I remember clearly the first time we ate at the Trattoria Albana, in Mazzolla. It must have been 1989. It was winter and my husband and I were house hunting in what we consider one of the most beautiful regions in Italy. We reached Mazzolla, a tiny, beautiful medieval village facing a wide and green valley where wild boars and hares run free. 48 inhabitants (at the time), a church, and a bunch of houses. And, of course, the trattoria. Finding such an excellent restaurant hidden in the sweet Tuscany hills was a great surprise: the food was delicious, the frame charming, and the prices reasonable. We went back so many times since then, first when I was pregnant, then when the children were small, with friends, family…Trattoria Albana was always an amazing experience.



In the course of the years we have seen so many managers come and go. When we first discovered it, it was run by a Tuscan family, whose mother was one of the best cooks I have ever met. They ensured that the best tradition of the Tuscan cuisine was respected and presented with love. For a brief period, the trattoria was in the hands of someone who tried to turn it into a fancy nouvelle cuisine place, turning the inside into something modern, and presenting dishes that had little to do with the warm Tuscan atmosphere, and were not even particularly tasty. We stopped going for a while, but always kept our eyes on the place, which we missed badly. At one point, someone told us that the management had changed again, and our glorious dinners at the trattoria resumed. Diego and his wife, helped at first by Lucia, the original cook of the trattoria, managed to bring the place back to its original glory. With a sprinkle of youth (we saw their son being born, and growing between the tables of the restaurant and the square of Mazzolla), and a professional cooking touch, Trattoria Albana was again one of our favourites, especially during our international parties, when we booked the whole inner room, and rejoiced seeing our guests delighted with the tasty Tuscan dishes.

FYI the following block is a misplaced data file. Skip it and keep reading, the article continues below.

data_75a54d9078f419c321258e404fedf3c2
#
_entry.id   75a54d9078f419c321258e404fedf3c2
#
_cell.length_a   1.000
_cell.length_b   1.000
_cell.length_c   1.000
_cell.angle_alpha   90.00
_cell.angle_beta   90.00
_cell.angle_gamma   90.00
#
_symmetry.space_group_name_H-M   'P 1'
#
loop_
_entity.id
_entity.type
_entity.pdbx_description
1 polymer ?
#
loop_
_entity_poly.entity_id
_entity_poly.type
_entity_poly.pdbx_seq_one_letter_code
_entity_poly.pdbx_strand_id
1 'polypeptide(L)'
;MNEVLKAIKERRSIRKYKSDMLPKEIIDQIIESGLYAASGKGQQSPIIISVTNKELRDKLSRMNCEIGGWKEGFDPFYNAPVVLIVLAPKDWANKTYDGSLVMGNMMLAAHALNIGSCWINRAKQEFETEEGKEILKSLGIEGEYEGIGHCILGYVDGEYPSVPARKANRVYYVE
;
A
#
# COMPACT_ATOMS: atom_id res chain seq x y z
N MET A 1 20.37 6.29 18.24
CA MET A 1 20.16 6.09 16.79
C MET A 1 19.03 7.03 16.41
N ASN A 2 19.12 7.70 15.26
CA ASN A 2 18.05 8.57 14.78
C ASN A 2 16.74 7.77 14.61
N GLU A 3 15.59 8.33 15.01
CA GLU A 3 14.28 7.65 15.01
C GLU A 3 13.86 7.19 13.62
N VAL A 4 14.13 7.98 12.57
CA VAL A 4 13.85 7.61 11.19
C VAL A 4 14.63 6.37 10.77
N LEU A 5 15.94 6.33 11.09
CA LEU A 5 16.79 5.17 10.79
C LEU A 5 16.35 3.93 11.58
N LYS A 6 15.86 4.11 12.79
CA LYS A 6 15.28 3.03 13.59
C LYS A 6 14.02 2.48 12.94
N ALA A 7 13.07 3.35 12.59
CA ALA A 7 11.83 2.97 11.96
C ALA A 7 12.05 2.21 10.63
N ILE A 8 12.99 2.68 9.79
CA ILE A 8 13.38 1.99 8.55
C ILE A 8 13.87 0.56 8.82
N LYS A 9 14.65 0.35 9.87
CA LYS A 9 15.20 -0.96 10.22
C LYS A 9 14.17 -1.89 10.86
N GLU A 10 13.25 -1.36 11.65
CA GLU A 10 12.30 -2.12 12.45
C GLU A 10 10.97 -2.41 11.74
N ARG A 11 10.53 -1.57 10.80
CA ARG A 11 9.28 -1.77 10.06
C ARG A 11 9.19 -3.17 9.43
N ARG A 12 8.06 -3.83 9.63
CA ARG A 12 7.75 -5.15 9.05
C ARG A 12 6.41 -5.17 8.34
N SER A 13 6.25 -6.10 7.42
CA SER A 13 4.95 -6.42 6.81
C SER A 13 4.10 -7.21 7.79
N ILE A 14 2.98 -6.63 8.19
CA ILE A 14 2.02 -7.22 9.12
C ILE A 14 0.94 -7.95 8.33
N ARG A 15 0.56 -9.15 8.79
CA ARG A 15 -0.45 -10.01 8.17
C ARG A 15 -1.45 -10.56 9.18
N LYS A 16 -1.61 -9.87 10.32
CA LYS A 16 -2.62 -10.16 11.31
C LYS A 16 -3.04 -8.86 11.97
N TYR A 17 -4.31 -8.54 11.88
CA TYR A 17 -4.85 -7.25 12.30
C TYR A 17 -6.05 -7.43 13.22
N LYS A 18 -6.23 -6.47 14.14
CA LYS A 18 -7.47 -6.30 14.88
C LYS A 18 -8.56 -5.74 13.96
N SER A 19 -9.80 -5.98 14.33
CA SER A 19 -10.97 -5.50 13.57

Then it was the turn of Giuseppe and his wife Mery. We approached them with the usual suspicion one reserves to all changes, when they mean to stop something you liked. Giuseppe, from Sicily, and Mery, from the Philippines, are a vibrant pair, though, and it did not take them long to introduce new dishes and give the trattoria their personal touch, which has turned it into a worldwide known restaurant (see the BBC movie).

The place is simple, homely and cosy. There is a small terrace outside, where it is very nice to dine during summer. The inside, with a big fireplace in the main room, and the vaulted ceiling in the dining room, is welcoming, ideal for a warm meal during winter.

Giuseppe (I don’t know how he does) manages to improve the quality of his recipes every year, and to introduce something new. Something he likes to create mixing the most ancient Tuscan tradition (not to miss his fabulous Peposo or the Fagiano alla Senese, Siena Pheasant), fresh ingredients and his personal touch, coming from years of experience as a cook in the Philippines and in Switzerland.

The wild boar is obviously the king, and Giuseppe’s Pappardelle al Cinghiale (Wild Boar Pappardelle), are the best of the area. But also Cinghiale in Dolceforte, a Renaissance recipe that cooks wild boar with chocolate, candied fruit, raisins and pine nuts. My absolute favourite are Ravioli alla Faraona (Ravioli with Guinea Fowl), fresh-made ravioli with a filling of Guinea Fowl and leeks, and a sauce of almonds, butter and cheese.


This is a typical recipe of Impruneta, the area of the Florentine hills, well known fo its “Impruneta earth” (a clay containing sand, calcium carbonate and iron oxide, which gives pottery its distinctive reddish color), used to produce pottery, bricks and other materials.

The recipe was created by the workers who baked bricks in the city furnaces (the Fornacini): They put all the ingredients in a terracotta pot, covered them with wine, and baked them in the kiln for five hours.

It appears that during the construction of the famous dome of Santa Maria in Fiore Cathedral, at the time of Brunelleschi, the Fornacini who burnt bricks for the dome frequently had.

The long cooking, pepper and Chianti wine, prompted the workers to eat lot of bread and to drink profusely, while eating the Peposo.

Peposo – The recipe

The peposo can be prepared in different ways and everyone has its own favourite addings. This is the basic, traditional recipe.



1 kg of Chianina muscle*

1 lt. Chianti wine

20 grains of black pepper

5 unpeeled garlic cloves

Slices of Tuscan bread

A bunch of sage and rosemary



In a large crock pot, place the muscle cut into average size cubes. Add the unpeeled garlic cloves, salt, pepper and the erbs bouquet. Cover with the wine and cook over moderate heat, in the oven or on the stove, until the meat is very soft.

Toast the slices of bread in the oven or on the grill, pour the peposo over them, and serve immediately.

Text Claudia Admin

Website Trattoria Albana Mazzola


About the Author

French-speaking freelancer interested in web related works ( webwriting, copywriting, French translations, blogging, e-commerce B2B strategies, and online marketing). Part of the Expatclic team. Owner of Annonces Golfe, a website that gathers the francophone expat communites living in the Gulf area through ads and companies promotions. A Small translation and webresearch service for bloggers is available on Annonces Golfe. www.annoncesgolfe.com

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